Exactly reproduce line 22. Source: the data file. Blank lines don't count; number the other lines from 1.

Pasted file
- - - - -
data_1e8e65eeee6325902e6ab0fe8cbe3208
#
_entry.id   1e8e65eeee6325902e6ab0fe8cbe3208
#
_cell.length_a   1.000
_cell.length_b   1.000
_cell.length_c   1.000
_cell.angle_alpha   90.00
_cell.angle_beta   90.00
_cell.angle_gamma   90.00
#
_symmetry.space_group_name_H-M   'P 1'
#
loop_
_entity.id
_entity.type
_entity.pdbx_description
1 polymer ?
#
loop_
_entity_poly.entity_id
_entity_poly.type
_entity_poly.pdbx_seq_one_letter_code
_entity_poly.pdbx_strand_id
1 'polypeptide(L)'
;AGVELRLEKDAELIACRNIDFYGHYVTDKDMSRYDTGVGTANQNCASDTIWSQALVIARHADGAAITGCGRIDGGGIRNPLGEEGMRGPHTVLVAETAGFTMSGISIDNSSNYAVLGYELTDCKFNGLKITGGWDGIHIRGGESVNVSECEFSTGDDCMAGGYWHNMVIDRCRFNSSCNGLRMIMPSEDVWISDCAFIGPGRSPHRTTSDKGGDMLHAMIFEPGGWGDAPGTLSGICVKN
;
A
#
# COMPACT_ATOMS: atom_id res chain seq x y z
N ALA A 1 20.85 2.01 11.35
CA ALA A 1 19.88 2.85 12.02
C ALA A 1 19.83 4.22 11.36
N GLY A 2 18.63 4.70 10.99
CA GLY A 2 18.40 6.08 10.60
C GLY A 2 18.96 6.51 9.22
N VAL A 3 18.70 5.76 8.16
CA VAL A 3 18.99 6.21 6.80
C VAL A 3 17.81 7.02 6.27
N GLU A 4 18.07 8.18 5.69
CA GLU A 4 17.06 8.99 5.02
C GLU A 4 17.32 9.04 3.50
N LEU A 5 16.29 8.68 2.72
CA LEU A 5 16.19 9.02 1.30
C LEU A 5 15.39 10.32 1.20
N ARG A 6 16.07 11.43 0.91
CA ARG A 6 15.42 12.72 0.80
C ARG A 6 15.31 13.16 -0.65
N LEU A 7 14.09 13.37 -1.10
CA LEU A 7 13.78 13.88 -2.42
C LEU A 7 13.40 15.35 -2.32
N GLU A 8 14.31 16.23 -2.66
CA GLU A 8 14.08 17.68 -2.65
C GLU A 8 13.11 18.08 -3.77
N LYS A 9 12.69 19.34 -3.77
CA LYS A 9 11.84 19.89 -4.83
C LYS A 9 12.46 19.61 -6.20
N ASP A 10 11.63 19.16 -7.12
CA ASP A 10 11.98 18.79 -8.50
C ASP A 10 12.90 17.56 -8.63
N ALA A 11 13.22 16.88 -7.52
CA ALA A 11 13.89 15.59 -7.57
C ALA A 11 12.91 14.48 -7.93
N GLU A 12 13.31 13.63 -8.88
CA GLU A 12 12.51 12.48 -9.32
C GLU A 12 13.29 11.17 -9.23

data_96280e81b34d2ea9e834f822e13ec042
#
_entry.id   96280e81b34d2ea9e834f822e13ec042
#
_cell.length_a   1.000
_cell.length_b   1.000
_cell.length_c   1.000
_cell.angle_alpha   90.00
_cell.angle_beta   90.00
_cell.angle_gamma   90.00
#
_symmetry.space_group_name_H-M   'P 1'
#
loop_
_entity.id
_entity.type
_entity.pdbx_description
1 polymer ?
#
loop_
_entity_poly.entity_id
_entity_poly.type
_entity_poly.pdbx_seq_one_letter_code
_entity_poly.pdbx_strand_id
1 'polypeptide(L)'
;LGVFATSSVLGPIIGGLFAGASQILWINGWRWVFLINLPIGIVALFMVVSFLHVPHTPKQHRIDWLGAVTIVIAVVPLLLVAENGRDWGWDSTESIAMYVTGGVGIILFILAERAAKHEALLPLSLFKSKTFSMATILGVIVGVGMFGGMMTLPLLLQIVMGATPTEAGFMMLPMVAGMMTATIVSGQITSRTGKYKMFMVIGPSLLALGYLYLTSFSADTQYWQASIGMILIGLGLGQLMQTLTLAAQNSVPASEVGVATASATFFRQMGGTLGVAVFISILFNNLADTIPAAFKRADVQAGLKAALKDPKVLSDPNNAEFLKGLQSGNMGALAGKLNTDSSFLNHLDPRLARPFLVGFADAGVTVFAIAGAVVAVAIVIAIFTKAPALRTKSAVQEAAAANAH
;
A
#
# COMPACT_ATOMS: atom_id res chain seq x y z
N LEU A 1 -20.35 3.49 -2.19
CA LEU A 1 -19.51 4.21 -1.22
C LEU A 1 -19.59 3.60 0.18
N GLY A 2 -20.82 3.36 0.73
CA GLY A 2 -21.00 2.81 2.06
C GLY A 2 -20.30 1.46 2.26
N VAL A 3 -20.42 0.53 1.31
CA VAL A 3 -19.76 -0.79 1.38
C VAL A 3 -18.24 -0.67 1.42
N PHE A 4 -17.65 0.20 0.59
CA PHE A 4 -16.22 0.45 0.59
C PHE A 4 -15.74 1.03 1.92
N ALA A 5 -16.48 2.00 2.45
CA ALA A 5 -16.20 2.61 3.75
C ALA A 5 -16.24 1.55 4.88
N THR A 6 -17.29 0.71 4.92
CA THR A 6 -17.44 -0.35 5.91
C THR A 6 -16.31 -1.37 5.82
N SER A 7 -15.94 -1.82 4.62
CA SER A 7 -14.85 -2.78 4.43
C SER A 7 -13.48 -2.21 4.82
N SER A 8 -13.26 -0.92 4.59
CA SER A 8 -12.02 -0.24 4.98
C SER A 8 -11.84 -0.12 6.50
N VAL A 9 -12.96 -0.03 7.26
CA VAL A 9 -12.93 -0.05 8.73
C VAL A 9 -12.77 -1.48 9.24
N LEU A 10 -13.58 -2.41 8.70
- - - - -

_entity_poly.type